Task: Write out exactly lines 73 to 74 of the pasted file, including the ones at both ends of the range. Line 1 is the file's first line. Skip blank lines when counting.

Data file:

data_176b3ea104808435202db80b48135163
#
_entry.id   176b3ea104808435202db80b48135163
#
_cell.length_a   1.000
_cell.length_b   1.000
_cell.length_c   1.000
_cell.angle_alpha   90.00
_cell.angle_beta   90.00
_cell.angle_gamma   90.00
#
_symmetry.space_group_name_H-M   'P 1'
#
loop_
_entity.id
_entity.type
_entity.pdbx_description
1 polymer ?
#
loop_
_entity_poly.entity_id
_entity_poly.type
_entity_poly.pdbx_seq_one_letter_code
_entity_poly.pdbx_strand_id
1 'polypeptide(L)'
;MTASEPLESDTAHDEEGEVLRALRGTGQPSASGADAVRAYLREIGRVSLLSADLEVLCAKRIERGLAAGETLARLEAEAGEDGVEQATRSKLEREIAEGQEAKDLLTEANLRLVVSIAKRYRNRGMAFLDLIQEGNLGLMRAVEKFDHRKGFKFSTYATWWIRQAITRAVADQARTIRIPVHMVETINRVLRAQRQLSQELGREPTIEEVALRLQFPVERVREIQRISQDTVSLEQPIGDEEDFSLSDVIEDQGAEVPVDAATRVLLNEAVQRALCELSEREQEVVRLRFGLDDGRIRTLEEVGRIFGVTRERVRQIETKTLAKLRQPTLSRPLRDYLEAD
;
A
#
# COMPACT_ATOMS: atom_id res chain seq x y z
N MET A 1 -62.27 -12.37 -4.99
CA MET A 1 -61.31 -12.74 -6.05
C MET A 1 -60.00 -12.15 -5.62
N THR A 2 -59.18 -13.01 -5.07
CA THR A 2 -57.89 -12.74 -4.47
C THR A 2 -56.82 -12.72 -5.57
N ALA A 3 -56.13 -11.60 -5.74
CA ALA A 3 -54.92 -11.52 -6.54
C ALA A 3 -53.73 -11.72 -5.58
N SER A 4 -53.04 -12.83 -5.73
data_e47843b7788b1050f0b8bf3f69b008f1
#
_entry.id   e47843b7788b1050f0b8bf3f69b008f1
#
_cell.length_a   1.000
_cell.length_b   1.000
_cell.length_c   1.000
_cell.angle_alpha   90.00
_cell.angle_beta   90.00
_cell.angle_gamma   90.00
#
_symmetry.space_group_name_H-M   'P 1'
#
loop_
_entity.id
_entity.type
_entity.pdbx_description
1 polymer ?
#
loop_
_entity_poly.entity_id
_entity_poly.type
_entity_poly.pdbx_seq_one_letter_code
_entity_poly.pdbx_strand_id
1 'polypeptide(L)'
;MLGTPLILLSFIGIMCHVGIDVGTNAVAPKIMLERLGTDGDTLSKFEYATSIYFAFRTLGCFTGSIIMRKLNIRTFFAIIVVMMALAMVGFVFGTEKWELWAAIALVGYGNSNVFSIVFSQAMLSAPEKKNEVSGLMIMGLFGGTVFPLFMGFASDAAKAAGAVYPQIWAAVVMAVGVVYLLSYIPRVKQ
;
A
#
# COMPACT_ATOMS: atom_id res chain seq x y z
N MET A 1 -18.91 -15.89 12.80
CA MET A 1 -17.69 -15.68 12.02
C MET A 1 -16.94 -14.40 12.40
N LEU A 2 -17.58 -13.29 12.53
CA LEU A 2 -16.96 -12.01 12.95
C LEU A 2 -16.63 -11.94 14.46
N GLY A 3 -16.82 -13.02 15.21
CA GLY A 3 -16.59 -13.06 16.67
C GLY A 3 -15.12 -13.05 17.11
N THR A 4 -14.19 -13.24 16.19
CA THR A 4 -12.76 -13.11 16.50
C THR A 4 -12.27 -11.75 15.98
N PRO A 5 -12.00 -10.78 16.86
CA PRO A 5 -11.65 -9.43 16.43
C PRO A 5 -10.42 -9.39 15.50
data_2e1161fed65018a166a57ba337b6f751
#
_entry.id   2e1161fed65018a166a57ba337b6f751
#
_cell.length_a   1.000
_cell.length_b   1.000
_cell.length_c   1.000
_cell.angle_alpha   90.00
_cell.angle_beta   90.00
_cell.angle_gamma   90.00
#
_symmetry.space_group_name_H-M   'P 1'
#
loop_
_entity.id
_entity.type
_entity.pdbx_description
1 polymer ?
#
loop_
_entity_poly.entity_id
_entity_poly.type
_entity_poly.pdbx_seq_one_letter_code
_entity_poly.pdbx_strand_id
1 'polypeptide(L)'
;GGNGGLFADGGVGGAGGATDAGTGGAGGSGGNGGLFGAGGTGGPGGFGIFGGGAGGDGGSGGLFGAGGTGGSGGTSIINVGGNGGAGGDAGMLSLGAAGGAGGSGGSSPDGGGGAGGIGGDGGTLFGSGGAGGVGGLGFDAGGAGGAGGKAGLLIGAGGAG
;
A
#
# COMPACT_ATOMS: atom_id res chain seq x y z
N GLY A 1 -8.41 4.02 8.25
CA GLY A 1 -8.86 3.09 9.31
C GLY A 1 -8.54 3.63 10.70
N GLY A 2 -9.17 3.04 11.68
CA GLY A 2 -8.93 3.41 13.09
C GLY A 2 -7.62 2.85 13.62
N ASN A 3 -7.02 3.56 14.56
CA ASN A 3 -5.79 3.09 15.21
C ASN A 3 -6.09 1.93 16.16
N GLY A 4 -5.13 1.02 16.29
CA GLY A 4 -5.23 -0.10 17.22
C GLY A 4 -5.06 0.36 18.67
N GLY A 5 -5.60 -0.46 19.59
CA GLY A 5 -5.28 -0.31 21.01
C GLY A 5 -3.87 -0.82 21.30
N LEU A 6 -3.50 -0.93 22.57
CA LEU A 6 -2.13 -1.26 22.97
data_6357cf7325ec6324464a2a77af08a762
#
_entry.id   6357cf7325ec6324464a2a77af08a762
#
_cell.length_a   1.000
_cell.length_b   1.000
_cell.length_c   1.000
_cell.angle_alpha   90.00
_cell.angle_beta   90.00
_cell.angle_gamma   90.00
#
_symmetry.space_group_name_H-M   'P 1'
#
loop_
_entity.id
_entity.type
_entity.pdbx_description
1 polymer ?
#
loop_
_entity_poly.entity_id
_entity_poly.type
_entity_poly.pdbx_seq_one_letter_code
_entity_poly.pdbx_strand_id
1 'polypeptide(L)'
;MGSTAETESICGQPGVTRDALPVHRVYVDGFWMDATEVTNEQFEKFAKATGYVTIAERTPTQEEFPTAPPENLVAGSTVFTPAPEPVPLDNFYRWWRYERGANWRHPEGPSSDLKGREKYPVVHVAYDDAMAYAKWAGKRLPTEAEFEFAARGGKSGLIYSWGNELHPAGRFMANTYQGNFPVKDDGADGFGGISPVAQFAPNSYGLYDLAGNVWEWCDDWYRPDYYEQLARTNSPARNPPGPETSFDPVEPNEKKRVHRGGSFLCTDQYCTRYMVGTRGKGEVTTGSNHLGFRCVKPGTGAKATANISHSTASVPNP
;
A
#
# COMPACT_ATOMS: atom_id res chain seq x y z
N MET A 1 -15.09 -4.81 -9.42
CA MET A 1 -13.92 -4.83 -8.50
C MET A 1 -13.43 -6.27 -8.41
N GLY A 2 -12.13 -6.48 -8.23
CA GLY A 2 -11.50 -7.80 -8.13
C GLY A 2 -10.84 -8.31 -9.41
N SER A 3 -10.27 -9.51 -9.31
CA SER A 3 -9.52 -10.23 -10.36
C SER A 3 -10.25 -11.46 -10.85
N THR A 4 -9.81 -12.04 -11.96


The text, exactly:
C MET A 1 -16.94 -14.40 12.40
N LEU A 2 -17.58 -13.29 12.53